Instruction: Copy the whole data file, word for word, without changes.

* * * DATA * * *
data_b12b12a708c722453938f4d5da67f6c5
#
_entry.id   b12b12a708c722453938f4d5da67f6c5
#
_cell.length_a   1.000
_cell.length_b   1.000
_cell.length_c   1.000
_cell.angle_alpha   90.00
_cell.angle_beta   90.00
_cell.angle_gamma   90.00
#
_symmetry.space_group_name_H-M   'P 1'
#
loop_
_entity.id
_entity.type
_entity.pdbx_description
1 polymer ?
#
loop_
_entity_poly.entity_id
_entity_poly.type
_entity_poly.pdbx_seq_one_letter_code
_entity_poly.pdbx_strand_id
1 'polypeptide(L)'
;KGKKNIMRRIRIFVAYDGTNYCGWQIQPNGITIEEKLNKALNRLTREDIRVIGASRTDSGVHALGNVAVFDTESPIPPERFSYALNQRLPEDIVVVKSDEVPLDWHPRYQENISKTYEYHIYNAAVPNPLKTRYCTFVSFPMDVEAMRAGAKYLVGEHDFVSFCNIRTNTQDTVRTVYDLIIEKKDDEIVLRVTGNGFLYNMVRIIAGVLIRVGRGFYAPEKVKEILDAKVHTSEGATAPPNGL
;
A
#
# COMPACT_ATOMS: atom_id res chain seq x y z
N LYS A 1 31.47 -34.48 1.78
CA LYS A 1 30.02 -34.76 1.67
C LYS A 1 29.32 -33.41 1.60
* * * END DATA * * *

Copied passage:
data_b12b12a708c722453938f4d5da67f6c5
#
_entry.id   b12b12a708c722453938f4d5da67f6c5
#
_cell.length_a   1.000
_cell.length_b   1.000
_cell.length_c   1.000
_cell.angle_alpha   90.00
_cell.angle_beta   90.00
_cell.angle_gamma   90.00
#
_symmetry.space_group_name_H-M   'P 1'
#
loop_
_entity.id
_entity.type
_entity.pdbx_description
1 polymer ?
#
loop_
_entity_poly.entity_id
_entity_poly.type
_entity_poly.pdbx_seq_one_letter_code
_entity_poly.pdbx_strand_id
1 'polypeptide(L)'
;KGKKNIMRRIRIFVAYDGTNYCGWQIQPNGITIEEKLNKALNRLTREDIRVIGASRTDSGVHALGNVAVFDTESPIPPERFSYALNQRLPEDIVVVKSDEVPLDWHPRYQENISKTYEYHIYNAAVPNPLKTRYCTFVSFPMDVEAMRAGAKYLVGEHDFVSFCNIRTNTQDTVRTVYDLIIEKKDDEIVLRVTGNGFLYNMVRIIAGVLIRVGRGFYAPEKVKEILDAKVHTSEGATAPPNGL
;
A
#
# COMPACT_ATOMS: atom_id res chain seq x y z
N LYS A 1 31.47 -34.48 1.78
CA LYS A 1 30.02 -34.76 1.67
C LYS A 1 29.32 -33.41 1.60